Leandre: David Price Starting Game 2 is ‘Smart’by The Scorecrow October 14, 2018 0 comments
Despite the lackluster performance turned in by David Price in Game 2 of the ALDS against the New York Yankees, Alex Cora decided to turn right back to the left-hander in Game 2 against the Astros of the ALCS.
In doing so, Price will be taking his 0-9 postseason record as a starter to the hill on Sunday night against Gerrit Cole. Shrink that sample size down to his Red Sox career—in the rotation, he’s 0-2 with a 14.40 ERA in just five innings of work.
However, the image of Price since he has signed in Boston back in the winter of 2015 has been that he is a fantastic regular season pitcher who tends to flake out in October. He’s been labeled everything negative in the book, from ‘fraud’ to ‘thief’ to ‘coward.’ You name it, someone has probably called Price that since signing in Boston.
On top of that, he did nothing against the Yankees last Saturday to garner any sort of praise from the Boston media, or the fans either. Lasting just 1.2 innings, allowing three earned runs while walking two, and failing to strike somebody out for the first time in his postseason career, the recently turned 33-year-old left-hander left to an array of boos from the Fenway faithful. A game in which the Sox lost 6-2.
Many were calling for Price’s head and saying he should be banished to the bullpen or even removed from any consideration to be used in a postseason game. However, Cora showed great confidence in him by going right back to him in Game 2.
One word can be used to describe Cora’s decision here—genius.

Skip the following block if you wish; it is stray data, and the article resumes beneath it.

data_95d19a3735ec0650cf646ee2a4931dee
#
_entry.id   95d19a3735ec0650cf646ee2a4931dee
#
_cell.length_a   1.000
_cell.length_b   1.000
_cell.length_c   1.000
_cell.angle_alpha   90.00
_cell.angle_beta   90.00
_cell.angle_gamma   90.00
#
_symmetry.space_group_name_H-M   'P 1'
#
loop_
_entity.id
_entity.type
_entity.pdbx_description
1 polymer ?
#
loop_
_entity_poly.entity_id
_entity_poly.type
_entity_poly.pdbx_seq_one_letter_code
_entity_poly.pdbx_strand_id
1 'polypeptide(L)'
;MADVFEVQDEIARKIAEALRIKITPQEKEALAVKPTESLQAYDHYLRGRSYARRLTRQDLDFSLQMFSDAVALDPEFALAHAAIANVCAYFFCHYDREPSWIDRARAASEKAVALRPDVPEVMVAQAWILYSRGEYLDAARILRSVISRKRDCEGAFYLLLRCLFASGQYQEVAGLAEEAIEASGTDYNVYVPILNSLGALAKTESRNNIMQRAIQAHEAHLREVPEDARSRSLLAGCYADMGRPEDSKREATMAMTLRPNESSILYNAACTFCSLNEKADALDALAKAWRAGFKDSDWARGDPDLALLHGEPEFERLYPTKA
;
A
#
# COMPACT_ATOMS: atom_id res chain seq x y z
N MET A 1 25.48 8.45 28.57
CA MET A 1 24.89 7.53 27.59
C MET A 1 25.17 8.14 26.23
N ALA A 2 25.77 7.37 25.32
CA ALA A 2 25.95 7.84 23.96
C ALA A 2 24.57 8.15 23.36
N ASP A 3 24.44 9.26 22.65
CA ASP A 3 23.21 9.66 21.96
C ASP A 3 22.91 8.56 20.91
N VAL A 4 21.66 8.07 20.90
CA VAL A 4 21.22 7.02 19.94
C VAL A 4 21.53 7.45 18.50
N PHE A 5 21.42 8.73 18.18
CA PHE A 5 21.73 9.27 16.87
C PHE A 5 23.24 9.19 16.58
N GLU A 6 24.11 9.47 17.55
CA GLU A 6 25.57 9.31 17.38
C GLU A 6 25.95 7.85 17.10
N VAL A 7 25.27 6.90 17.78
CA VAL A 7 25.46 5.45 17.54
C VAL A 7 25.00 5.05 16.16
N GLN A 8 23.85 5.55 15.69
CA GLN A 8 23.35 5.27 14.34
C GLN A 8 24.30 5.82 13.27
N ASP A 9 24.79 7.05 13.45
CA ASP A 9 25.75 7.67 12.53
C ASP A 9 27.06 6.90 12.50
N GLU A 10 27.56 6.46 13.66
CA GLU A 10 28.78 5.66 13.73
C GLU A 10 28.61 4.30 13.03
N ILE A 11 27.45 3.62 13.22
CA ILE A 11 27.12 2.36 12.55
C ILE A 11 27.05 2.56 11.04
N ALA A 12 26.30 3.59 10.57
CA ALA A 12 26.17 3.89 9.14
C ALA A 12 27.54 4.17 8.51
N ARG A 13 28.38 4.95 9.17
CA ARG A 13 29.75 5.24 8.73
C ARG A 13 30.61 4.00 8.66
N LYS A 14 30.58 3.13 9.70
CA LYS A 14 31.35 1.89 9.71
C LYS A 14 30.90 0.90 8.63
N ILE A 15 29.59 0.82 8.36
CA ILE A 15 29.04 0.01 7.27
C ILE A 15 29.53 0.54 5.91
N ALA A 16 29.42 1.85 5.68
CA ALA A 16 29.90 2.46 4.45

If what Red Sox beat writers and fans are saying about the mental capacity is true, then Price is a pitcher lacking any sort of confidence when it comes to pitching in October. So backing him up to Game Four, pinning him to just one start in the series would be like a knife to the heart of the recoiling lefty. Everyone in their right mind knew that Chris Sale would be starting in Game 1 after the Sox clinched in four at Yankee Stadium, so the Game 2 starter was up in the air.
Going back to David Price should be huge for his confidence.
Furthermore, in his career vs. Houston, Price is 6-2 with a 2.94 ERA in 12 outings—10 starts—whereas he is 15-14 with a 4.90 ERA in 42 outings—41 starts. Looking at it from a career standpoint, Price notoriously struggles vs. New York. It isn’t necessarily far-fetched to speculate Price’s last start was more about facing the Yankees than it was a postseason start.
If I can offer a bit of advice for Red Sox fans going into Sunday night, it would be this—go in with absolutely no expectations. Expect him to fail, because his track record would indicate that he will. Stop expecting him to go out and dominate. But he has pitched well in October in the past—three quality starts and one ultra-quality start—so he can do it. At this point, it’s just about channeling in that confidence for David Price.